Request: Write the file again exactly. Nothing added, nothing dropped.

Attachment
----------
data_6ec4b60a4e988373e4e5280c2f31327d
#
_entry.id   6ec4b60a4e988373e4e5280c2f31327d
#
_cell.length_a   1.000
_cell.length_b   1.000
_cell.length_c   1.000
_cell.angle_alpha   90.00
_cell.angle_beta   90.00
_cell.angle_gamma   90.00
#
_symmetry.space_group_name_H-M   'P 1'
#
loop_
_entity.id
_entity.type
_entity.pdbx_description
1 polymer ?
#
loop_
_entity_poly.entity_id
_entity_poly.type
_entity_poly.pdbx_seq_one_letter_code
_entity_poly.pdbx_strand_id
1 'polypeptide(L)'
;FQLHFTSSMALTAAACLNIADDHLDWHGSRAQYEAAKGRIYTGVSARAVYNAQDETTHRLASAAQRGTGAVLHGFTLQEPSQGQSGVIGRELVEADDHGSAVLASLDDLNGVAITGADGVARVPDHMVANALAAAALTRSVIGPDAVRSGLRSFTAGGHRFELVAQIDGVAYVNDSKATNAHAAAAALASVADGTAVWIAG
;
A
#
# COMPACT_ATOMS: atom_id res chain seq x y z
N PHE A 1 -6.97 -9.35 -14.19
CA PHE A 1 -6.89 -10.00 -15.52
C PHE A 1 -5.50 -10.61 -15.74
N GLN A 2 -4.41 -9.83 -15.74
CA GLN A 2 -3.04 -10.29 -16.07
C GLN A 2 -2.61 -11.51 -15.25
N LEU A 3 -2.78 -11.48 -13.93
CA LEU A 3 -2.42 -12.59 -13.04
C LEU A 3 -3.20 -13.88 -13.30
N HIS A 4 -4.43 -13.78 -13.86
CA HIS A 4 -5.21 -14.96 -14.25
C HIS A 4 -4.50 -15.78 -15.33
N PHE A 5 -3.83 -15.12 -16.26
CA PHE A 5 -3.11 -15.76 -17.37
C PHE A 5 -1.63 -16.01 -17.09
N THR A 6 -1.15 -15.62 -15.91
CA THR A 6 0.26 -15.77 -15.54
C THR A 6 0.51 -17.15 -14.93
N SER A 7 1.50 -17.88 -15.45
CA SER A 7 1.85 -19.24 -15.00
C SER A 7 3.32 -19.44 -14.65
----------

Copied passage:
data_6ec4b60a4e988373e4e5280c2f31327d
#
_entry.id   6ec4b60a4e988373e4e5280c2f31327d
#
_cell.length_a   1.000
_cell.length_b   1.000
_cell.length_c   1.000
_cell.angle_alpha   90.00
_cell.angle_beta   90.00
_cell.angle_gamma   90.00
#
_symmetry.space_group_name_H-M   'P 1'
#
loop_
_entity.id
_entity.type
_entity.pdbx_description
1 polymer ?
#
loop_
_entity_poly.entity_id
_entity_poly.type
_entity_poly.pdbx_seq_one_letter_code
_entity_poly.pdbx_strand_id
1 'polypeptide(L)'
;FQLHFTSSMALTAAACLNIADDHLDWHGSRAQYEAAKGRIYTGVSARAVYNAQDETTHRLASAAQRGTGAVLHGFTLQEPSQGQSGVIGRELVEADDHGSAVLASLDDLNGVAITGADGVARVPDHMVANALAAAALTRSVIGPDAVRSGLRSFTAGGHRFELVAQIDGVAYVNDSKATNAHAAAAALASVADGTAVWIAG
;
A
#
# COMPACT_ATOMS: atom_id res chain seq x y z
N PHE A 1 -6.97 -9.35 -14.19
CA PHE A 1 -6.89 -10.00 -15.52
C PHE A 1 -5.50 -10.61 -15.74
N GLN A 2 -4.41 -9.83 -15.74
CA GLN A 2 -3.04 -10.29 -16.07
C GLN A 2 -2.61 -11.51 -15.25
N LEU A 3 -2.78 -11.48 -13.93
CA LEU A 3 -2.42 -12.59 -13.04
C LEU A 3 -3.20 -13.88 -13.30
N HIS A 4 -4.43 -13.78 -13.86
CA HIS A 4 -5.21 -14.96 -14.25
C HIS A 4 -4.50 -15.78 -15.33
N PHE A 5 -3.83 -15.12 -16.26
CA PHE A 5 -3.11 -15.76 -17.37
C PHE A 5 -1.63 -16.01 -17.09
N THR A 6 -1.15 -15.62 -15.91
CA THR A 6 0.26 -15.77 -15.54
C THR A 6 0.51 -17.15 -14.93
N SER A 7 1.50 -17.88 -15.45
CA SER A 7 1.85 -19.24 -15.00
C SER A 7 3.32 -19.44 -14.65